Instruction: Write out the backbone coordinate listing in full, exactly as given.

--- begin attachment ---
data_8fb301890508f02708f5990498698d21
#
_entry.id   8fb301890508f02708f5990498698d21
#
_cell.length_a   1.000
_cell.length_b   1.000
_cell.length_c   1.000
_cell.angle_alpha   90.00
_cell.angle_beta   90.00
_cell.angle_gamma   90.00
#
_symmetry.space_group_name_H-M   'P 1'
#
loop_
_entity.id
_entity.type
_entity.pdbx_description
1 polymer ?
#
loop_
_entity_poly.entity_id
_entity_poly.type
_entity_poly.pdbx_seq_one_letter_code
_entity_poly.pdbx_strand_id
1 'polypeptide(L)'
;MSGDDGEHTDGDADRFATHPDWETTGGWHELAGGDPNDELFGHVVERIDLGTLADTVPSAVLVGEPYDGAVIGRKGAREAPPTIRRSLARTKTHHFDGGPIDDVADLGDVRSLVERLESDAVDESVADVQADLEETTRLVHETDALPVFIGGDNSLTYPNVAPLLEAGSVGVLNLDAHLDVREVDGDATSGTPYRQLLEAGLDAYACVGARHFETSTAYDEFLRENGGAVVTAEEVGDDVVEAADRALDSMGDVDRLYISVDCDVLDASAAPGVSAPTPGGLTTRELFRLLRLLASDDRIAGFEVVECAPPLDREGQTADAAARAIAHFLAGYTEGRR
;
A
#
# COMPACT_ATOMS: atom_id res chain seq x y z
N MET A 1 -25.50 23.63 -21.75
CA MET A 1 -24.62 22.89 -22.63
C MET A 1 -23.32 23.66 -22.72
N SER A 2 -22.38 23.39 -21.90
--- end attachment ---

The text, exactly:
data_8fb301890508f02708f5990498698d21
#
_entry.id   8fb301890508f02708f5990498698d21
#
_cell.length_a   1.000
_cell.length_b   1.000
_cell.length_c   1.000
_cell.angle_alpha   90.00
_cell.angle_beta   90.00
_cell.angle_gamma   90.00
#
_symmetry.space_group_name_H-M   'P 1'
#
loop_
_entity.id
_entity.type
_entity.pdbx_description
1 polymer ?
#
loop_
_entity_poly.entity_id
_entity_poly.type
_entity_poly.pdbx_seq_one_letter_code
_entity_poly.pdbx_strand_id
1 'polypeptide(L)'
;MSGDDGEHTDGDADRFATHPDWETTGGWHELAGGDPNDELFGHVVERIDLGTLADTVPSAVLVGEPYDGAVIGRKGAREAPPTIRRSLARTKTHHFDGGPIDDVADLGDVRSLVERLESDAVDESVADVQADLEETTRLVHETDALPVFIGGDNSLTYPNVAPLLEAGSVGVLNLDAHLDVREVDGDATSGTPYRQLLEAGLDAYACVGARHFETSTAYDEFLRENGGAVVTAEEVGDDVVEAADRALDSMGDVDRLYISVDCDVLDASAAPGVSAPTPGGLTTRELFRLLRLLASDDRIAGFEVVECAPPLDREGQTADAAARAIAHFLAGYTEGRR
;
A
#
# COMPACT_ATOMS: atom_id res chain seq x y z
N MET A 1 -25.50 23.63 -21.75
CA MET A 1 -24.62 22.89 -22.63
C MET A 1 -23.32 23.66 -22.72
N SER A 2 -22.38 23.39 -21.90